pose of the real estate or some part of it, an | prior demands upon it before its application uncertainty exists as to the subject-matter to the purposes of the trust renders the subof the trust, and the cases of Mills v. New-ject-matter of the trust uncertain, but that berry, 112 Ill. 123, 1 N. E. 156, 54 Am. Rep. there is no fund which can be the subject213, and Wilce v. Van Anden, 248 Ill. 358, matter of a trust, where its application to 94 N. E. 42, 140 Am. St. Rep. 212, 21 Ann. the purposes of the trust depends upon the Cas. 153, are relied upon as supporting this absolute and unconditional discretion of the position. This is a misapprehension of what person in control of the fund. In such case was decided in those cases. They recognize there is nothing which a court of equity can and apply the established rule that the sub- lay hold of-nothing binding on the conject-matter of a valid trust must be certain. science. The chancellor cannot direct what But the rule is not violated in the will now disposition one shall make of property which under consideration. In Mills v. Newberry, is given to him to dispose of as he chooses. supra, the testatrix devised and bequeathed This was the character of both the cases cited to her mother all the property of the testa- and of the authorities on which the opintrix, "upon the express condition, however, ions in those cases rely. Wherever a clear that she devise, by will to be executed before discretion or choice to act or not to act is receiving this bequest, so much thereof as given, wherever the prior dispositions of the shall remain undisposed of or unspent at the property impart absolute and uncontrollable time of her decease, to such charitable insti- ownership, wherever the trustees have an tution for women, in said city of Chicago, as option to withdraw the funds from the purshe may select." The mother declined to exe- poses of the trust and apply them in their cute a will in accordance with the devise, own discretion, the court cannot execute such and therefore could take nothing under her a trust. This was the character of both the daughter's will. She was, however, her cases cited. The rule laid down in them goes daughter's only heir, and there was no resid- to this extent, and no farther, and is amply uary clause in the will. It was claimed that sustained by the numerous authorities cited. a trust in favor of charity attached to the property in the mother's hands, and it was held that the language was sufficient to create a trust with respect to such property as may be the subject of a trust. The insuperable difficulty which the court found to the creation of the trust was the uncertainty as to the subject-matter. The mother having the property absolutely, with full power of expending and disposing of it unconditionally, there was nothing to which a trust could attach. The question whether there should be any property or not for the trust to operate on was in the absolute discretion of the moth-given to a person for life, with power to sell er, and there was nothing which equity could and convey the fee, and that a remainder enforce. The case of Wilce v. Van Anden, may in such case be limited in fee after the supra, cites Mills v. Newberry, supra, to termination of the life estate. Henderson v. sustain the proposition that the trust in that Blackburn, 104 Ill. 227, 44 Am. Rep. 780; case was void, because it was uncertain that Walker v. Pritchard, 121 Ill. 221, 12 N. E. there would be any part of the trust fund 336; Skinner v. McDowell, 169 Ill. 365, 48 remaining at the death of the annuitants in N. E. 310, 61 Am. St. Rep. 183; Saeger v. the hands of the trustees, as at that time it Bode, 181 Ill. 514, 55 N. E. 129. A remainder might be entirely exhausted in the payment of so limited is vested, though subject to be deannuities. The latter case adds nothing to feated by the exercise of the power by the the former, but relies entirely upon it for this life tenant. The uncertainty as to the proposition. It may well be doubted whether amount of the reduction because of the disthe decision in Mills v. Newberry went so far position of the estate, or a part of it, for as it was carried in Wilce v. Van Anden, or the comfort or necessities of the life tenant, whether the trust in the latter case would and the consequent uncertainty as to the have been held void, because the payment of the annuities might exhaust the fund; but amount of the estate which may be undisit was clearly void for the second reason posed of, does not render the remainder constated in the opinion-that is, because of the tingent. Ducker v. Burnham, 146 Ill. 9, 34 N. discretion given to the trustees to give to E. 558, 37 Am. St. Rep. 135; Hawkins v. the brothers and sisters of the testator such Bohling, 168 Ill. 214, 48 N. E. 94; Harvard portion of the trust fund as they might think College v. Balch, 171 Ill. 275, 49 N. E. 543; best and devote the rest to charity. The Kirkpatrick v. Kirkpatrick, 197 Ill. 144, 64 proposition upon which Mills v. Newberry was decided (and the same applies to Wilce v. Van Anden) was, not that the possible ex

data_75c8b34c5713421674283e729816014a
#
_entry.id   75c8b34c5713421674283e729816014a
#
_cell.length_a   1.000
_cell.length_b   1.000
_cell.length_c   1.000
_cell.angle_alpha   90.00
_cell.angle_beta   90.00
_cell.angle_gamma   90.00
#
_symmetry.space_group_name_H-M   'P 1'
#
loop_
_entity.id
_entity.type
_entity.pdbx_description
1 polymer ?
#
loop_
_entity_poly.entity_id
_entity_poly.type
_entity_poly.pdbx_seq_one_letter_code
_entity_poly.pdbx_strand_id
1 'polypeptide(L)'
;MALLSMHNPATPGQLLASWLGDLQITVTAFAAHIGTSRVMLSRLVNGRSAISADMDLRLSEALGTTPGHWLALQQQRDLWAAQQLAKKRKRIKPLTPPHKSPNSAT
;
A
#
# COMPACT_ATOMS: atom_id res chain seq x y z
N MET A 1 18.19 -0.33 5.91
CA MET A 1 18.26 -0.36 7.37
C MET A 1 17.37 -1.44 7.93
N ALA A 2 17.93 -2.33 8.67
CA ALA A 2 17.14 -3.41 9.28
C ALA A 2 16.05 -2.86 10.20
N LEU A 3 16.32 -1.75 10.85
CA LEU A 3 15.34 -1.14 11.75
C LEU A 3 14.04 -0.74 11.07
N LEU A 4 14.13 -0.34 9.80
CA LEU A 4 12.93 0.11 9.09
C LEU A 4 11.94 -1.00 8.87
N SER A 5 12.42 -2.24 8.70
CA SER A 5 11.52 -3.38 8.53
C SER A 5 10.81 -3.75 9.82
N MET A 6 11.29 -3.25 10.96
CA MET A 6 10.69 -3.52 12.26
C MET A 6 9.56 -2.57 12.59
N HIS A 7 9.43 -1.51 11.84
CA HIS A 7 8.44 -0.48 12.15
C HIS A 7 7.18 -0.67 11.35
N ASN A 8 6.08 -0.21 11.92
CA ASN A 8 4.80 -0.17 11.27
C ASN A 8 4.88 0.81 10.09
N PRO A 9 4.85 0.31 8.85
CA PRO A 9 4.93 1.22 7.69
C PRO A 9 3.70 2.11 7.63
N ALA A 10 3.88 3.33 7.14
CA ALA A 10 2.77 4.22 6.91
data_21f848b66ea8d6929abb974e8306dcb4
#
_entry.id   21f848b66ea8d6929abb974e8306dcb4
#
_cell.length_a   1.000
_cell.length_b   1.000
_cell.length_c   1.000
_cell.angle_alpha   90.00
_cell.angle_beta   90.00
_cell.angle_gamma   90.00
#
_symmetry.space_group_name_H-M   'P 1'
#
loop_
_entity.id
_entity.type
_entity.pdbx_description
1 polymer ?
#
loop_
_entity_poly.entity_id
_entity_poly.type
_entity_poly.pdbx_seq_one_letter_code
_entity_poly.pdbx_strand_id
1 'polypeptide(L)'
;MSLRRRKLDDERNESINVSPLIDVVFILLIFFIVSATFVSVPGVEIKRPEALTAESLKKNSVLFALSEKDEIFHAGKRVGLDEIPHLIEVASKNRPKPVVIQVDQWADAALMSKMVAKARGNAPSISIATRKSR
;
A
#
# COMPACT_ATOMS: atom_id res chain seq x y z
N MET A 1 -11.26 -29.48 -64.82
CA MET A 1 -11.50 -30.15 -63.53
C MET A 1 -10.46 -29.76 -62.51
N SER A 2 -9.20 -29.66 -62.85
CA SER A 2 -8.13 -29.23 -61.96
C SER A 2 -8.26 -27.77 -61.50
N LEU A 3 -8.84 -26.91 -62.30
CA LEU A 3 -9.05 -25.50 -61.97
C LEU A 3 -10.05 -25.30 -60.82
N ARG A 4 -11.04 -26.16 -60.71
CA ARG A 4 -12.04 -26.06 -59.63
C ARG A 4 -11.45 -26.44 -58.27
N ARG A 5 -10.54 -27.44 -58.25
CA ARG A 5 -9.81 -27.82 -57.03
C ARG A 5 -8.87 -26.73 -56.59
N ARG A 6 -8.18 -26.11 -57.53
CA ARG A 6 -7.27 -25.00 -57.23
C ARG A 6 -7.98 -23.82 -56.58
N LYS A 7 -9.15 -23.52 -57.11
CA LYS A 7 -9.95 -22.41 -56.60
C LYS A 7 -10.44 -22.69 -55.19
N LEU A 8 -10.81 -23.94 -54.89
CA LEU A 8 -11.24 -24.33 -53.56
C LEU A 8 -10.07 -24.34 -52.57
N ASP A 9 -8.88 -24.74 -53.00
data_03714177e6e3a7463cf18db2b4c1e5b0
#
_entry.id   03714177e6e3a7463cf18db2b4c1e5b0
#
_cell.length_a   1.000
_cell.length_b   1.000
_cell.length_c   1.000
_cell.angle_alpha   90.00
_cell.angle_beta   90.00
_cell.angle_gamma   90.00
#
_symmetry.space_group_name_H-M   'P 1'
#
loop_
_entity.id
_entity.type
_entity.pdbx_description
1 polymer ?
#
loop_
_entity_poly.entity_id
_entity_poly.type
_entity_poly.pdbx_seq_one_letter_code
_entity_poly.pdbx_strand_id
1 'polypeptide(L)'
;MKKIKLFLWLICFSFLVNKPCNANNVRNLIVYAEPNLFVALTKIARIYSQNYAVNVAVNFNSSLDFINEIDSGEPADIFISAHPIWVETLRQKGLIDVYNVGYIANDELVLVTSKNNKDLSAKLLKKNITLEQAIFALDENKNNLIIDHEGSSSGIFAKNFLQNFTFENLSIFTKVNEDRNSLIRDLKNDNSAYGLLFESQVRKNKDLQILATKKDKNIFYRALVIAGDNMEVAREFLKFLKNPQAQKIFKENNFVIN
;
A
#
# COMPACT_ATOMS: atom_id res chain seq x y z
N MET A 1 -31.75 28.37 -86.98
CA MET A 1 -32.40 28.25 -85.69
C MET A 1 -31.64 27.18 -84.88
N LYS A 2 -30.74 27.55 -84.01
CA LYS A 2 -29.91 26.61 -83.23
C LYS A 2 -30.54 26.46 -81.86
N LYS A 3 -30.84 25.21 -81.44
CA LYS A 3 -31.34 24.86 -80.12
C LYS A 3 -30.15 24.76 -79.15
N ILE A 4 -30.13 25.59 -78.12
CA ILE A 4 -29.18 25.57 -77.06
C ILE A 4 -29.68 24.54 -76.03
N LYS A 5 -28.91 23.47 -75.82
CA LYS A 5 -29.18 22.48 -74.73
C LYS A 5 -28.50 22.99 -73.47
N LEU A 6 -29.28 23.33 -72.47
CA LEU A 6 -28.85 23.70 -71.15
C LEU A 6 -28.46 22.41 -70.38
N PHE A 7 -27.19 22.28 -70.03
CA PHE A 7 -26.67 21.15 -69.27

N. E. 267.